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US venture capital firms keep their faith in Asia-Pacific's fintech sector

U.S. investors, led by venture capitalists, remained the most active backers of Asia-Pacific financial technology companies in the second quarter, even as overall funding activity slowed.

U.S. investors funded 135 Asia-Pacific fintech deals in the June quarter, down from 169 deals in the prior-year period, S&P Global Market Intelligence data showed.

The factors behind the slowdown include the looming recession, geopolitical turmoil in Asia and record-high inflation, said Babar Khan Javed, director of public affairs at Z2C Ltd., a venture capital firm that focuses on payments and media.

"As the [Federal Reserve] increased interest rates, the value of cryptocurrencies worldwide fell drastically, hurting the potential funding that startups can use in the Web3 space and for digital asset organizations," Javed said. "Furthermore, nearly every fintech that was burning [venture capital] money to subsidize demand has struggled to raise funding due to lacking a plan to show a demand for value-based pricing among customers."

Such factors are not only affecting deal numbers, but also valuations, and they could take well over a year to fully recover, said Richard Gardner, CEO of financial software company Modulus.

"In that time, I think you'll see fewer startups raising money, just for the practical reason that they wouldn't want to show a down round, with a lower valuation than they had previously," Gardner said. "We're at the beginning of a funding winter."

Many U.S. investors see Asia-Pacific as a growth-oriented region due to strong GDP growth in its emerging market and developing economies, a younger population and faster digital adoption. Led by China, Asia-Pacific is the world's leading region for fintech adoption, catching up with North America as the world's number one producer of unicorns, or start-up businesses valued at more than $1 billion, according to a report released in July by KPMG and HSBC.

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Hot destinations

Investors from India sealed more fintech deals in the June quarter, compared with the prior-year quarter, bucking the trend among all other active investors. The most notable decline in deal activity in the quarter came from investors based in the U.S. In addition to India, Singapore was one of the biggest fintech funding destinations for investors in the second quarter. Of the 61 deals struck in the investment and capital markets technology sector, 16 took place in Singapore and 21 in India.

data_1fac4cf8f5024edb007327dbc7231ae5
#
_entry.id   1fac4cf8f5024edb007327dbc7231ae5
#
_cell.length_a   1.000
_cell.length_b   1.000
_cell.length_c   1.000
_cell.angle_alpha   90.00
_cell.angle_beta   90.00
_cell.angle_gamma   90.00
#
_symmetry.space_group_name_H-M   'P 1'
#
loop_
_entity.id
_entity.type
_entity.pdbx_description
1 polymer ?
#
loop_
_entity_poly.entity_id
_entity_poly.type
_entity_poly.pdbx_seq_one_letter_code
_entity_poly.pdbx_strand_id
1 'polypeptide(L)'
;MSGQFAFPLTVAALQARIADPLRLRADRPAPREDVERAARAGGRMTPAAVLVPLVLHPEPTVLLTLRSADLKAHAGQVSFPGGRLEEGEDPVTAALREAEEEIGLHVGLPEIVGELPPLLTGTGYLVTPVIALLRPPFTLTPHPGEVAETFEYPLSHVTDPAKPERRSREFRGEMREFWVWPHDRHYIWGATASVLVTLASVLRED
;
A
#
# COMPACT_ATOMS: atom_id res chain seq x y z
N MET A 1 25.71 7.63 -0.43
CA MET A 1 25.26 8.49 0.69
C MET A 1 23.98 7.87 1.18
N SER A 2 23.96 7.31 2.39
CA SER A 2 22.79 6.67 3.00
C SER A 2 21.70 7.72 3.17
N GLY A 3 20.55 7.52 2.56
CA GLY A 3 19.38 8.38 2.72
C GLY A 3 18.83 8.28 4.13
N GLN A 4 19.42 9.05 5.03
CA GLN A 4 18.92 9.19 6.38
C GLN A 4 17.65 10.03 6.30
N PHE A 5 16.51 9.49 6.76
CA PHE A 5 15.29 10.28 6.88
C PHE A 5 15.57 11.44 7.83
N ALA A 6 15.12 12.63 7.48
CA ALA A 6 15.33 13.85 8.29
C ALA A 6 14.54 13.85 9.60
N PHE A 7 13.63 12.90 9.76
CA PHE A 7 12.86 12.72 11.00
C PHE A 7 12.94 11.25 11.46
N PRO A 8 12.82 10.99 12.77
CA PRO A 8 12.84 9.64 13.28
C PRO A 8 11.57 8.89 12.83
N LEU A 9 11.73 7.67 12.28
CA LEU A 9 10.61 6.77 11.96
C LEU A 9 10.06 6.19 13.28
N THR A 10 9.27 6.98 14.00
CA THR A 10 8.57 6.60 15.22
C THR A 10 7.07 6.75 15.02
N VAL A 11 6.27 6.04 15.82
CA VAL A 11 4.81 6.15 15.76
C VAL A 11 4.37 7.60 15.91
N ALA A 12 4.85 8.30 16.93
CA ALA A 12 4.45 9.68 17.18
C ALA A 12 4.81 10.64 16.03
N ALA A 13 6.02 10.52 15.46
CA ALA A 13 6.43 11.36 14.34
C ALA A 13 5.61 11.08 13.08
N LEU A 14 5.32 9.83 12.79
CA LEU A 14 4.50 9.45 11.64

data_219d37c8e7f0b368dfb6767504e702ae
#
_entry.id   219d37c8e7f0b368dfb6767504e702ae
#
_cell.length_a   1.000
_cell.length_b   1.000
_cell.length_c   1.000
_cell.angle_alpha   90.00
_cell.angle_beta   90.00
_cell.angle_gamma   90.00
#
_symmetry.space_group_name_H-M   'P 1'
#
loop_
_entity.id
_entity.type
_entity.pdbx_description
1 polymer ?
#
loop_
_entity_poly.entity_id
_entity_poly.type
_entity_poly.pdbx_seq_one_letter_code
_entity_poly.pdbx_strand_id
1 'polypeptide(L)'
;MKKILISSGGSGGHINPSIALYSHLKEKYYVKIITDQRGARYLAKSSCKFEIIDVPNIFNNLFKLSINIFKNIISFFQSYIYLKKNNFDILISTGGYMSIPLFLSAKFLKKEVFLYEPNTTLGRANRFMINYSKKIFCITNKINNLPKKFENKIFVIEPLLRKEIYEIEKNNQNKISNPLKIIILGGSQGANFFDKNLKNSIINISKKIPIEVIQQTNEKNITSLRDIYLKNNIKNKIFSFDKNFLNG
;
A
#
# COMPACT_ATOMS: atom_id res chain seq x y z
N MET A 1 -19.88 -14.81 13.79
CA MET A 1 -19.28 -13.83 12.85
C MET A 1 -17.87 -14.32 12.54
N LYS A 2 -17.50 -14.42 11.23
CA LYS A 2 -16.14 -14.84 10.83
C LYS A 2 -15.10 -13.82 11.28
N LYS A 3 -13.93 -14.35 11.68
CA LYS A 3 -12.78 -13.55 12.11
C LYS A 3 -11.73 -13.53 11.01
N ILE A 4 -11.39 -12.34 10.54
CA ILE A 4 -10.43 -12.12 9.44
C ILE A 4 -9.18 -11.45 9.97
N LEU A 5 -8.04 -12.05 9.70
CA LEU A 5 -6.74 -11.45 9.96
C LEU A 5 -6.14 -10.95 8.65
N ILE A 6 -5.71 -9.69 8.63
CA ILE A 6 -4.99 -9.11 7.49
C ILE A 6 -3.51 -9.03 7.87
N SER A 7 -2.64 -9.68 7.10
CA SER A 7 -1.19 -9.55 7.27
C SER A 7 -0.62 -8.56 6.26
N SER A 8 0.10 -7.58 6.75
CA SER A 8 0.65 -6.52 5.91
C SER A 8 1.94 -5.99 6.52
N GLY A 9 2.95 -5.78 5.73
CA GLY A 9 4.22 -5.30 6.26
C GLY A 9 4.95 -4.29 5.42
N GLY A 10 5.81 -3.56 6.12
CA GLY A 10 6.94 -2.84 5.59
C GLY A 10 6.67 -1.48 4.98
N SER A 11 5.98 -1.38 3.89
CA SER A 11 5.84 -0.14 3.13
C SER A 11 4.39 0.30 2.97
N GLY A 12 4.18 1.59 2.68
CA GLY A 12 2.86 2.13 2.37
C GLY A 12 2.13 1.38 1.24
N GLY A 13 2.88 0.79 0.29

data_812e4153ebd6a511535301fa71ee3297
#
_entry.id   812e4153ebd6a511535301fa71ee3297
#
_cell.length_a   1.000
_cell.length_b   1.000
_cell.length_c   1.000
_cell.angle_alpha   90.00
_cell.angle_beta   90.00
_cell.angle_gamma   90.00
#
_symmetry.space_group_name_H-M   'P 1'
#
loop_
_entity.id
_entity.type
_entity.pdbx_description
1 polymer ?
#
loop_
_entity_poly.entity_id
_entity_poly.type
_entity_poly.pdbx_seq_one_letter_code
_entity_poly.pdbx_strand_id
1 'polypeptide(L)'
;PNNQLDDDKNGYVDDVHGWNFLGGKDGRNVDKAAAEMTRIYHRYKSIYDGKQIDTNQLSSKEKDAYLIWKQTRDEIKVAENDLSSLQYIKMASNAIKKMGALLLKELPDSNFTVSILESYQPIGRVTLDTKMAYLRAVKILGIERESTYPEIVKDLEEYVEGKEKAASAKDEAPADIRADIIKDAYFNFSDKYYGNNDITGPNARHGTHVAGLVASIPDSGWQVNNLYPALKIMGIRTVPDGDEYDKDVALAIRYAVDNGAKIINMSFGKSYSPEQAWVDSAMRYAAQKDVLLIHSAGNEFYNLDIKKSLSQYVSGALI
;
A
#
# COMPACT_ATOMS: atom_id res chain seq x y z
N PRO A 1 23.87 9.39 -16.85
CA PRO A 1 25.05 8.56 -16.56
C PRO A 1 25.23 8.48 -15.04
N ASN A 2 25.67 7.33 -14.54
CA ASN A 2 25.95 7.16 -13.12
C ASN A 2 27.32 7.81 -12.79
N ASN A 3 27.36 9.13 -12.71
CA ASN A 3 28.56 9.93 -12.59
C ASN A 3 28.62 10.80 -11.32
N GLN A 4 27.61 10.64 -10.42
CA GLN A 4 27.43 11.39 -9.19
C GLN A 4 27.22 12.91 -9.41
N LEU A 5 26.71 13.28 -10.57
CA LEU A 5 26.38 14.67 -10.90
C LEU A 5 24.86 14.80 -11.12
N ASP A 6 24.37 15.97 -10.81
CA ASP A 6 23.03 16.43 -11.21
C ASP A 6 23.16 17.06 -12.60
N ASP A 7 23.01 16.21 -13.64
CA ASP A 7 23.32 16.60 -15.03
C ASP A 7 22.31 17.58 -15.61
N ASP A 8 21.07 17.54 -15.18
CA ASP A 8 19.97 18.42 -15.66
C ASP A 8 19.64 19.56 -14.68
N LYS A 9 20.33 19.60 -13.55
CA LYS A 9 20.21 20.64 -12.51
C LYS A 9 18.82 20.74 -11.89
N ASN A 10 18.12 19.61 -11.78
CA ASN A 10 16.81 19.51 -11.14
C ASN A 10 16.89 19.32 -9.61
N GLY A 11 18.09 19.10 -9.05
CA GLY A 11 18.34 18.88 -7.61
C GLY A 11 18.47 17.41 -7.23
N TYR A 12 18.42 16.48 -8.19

By total transaction value, Singapore's fintechs in the payments sector received the most funding, with a total value of $720 million.

Singapore, seeking to position itself as the tech hub of Southeast Asia, continues to attract venture capitalists despite macro drivers such as rising interest rates and inflation hitting investor sentiment. Singapore's government and the Monetary Authority of Singapore, the country's financial regulator, launched a series of initiatives and piloted use cases around sustainable finance and technology under Project Greenprint. In July, the project attracted global tech company Google LLC's Google Cloud to partner with the Monetary Authority of Singapore to launch the world's first open-source cloud platform dedicated to climate finance.

Meanwhile, India's digital lending startups saw $567 million flow in, accounting for about 79% of the total transaction value of fintech companies in the digital lending sector in the second quarter. Digital lending in India received more than $9 billion in investments over the last five years, and the market is expected to grow to $515 billion in book size by 2030, according to an Aug. 8 report from Chiratae Ventures and EY.

India's insurance technology sector is also getting more investor attention, seeing an increasing number of late-stage funding rounds valued at over $10 million. The sector is expected to hit $88 billion in size by 2030, according to the Chiratae Ventures-EY report.

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Fintechs in the financial media and data solutions category saw the fewest funding deals in the second quarter.

"Fintechs should brace themselves for a harsher funding climate in the second half of the year, as declining deal activity and growing layoffs signal a weaker financing outlook," Celeste Goh, an analyst at S&P Global Market Intelligence, wrote in a July 21 report.

Top investors

Top investors in the second quarter included Sequoia Capital India Advisors Pvt. Ltd. and Tiger Global Management LLC, which carried out nine and six fintech transactions, respectively.

Sequoia Capital provided funding to Indonesia-based insurtech platform Qoala, payment and money transfer firm PT FLIP, and India-based payment fintech PayGlocal Technologies Pvt. Ltd., while Tiger Global Management participated in the funding rounds of India-based banking platform Open Financial Technologies Pvt. Ltd. and Singapore-based digital payment firms Moon Pay Pte. Ltd. and HitPay Payment Solutions Pte. Ltd.

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